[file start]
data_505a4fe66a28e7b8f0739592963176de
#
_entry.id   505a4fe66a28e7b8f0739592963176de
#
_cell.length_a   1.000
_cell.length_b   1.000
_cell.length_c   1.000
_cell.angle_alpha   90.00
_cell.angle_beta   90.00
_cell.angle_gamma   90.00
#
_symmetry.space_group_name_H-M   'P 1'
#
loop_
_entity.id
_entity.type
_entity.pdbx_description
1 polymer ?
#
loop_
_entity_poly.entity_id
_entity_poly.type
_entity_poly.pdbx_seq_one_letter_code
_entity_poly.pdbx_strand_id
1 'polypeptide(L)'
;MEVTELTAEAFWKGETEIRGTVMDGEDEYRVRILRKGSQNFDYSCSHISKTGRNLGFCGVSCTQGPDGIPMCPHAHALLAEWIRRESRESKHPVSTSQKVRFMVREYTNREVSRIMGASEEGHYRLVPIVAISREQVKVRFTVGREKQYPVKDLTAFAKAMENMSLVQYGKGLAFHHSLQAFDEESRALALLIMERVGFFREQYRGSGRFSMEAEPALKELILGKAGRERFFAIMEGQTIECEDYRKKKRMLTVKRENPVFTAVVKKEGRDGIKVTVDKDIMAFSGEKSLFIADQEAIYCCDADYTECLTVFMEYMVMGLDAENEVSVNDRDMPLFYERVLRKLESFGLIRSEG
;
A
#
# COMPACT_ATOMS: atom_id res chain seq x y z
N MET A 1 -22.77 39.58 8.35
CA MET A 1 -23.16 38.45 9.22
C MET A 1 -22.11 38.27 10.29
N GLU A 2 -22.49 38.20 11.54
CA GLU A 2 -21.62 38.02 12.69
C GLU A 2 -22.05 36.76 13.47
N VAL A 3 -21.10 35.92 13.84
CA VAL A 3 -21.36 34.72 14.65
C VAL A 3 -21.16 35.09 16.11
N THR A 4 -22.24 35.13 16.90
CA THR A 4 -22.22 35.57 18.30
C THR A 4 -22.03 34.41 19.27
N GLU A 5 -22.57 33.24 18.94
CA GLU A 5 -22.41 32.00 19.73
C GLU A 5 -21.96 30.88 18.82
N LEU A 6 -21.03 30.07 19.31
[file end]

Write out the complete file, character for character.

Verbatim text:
data_505a4fe66a28e7b8f0739592963176de
#
_entry.id   505a4fe66a28e7b8f0739592963176de
#
_cell.length_a   1.000
_cell.length_b   1.000
_cell.length_c   1.000
_cell.angle_alpha   90.00
_cell.angle_beta   90.00
_cell.angle_gamma   90.00
#
_symmetry.space_group_name_H-M   'P 1'
#
loop_
_entity.id
_entity.type
_entity.pdbx_description
1 polymer ?
#
loop_
_entity_poly.entity_id
_entity_poly.type
_entity_poly.pdbx_seq_one_letter_code
_entity_poly.pdbx_strand_id
1 'polypeptide(L)'
;MEVTELTAEAFWKGETEIRGTVMDGEDEYRVRILRKGSQNFDYSCSHISKTGRNLGFCGVSCTQGPDGIPMCPHAHALLAEWIRRESRESKHPVSTSQKVRFMVREYTNREVSRIMGASEEGHYRLVPIVAISREQVKVRFTVGREKQYPVKDLTAFAKAMENMSLVQYGKGLAFHHSLQAFDEESRALALLIMERVGFFREQYRGSGRFSMEAEPALKELILGKAGRERFFAIMEGQTIECEDYRKKKRMLTVKRENPVFTAVVKKEGRDGIKVTVDKDIMAFSGEKSLFIADQEAIYCCDADYTECLTVFMEYMVMGLDAENEVSVNDRDMPLFYERVLRKLESFGLIRSEG
;
A
#
# COMPACT_ATOMS: atom_id res chain seq x y z
N MET A 1 -22.77 39.58 8.35
CA MET A 1 -23.16 38.45 9.22
C MET A 1 -22.11 38.27 10.29
N GLU A 2 -22.49 38.20 11.54
CA GLU A 2 -21.62 38.02 12.69
C GLU A 2 -22.05 36.76 13.47
N VAL A 3 -21.10 35.92 13.84
CA VAL A 3 -21.36 34.72 14.65
C VAL A 3 -21.16 35.09 16.11
N THR A 4 -22.24 35.13 16.90
CA THR A 4 -22.22 35.57 18.30
C THR A 4 -22.03 34.41 19.27
N GLU A 5 -22.57 33.24 18.94
CA GLU A 5 -22.41 32.00 19.73
C GLU A 5 -21.96 30.88 18.82
N LEU A 6 -21.03 30.07 19.31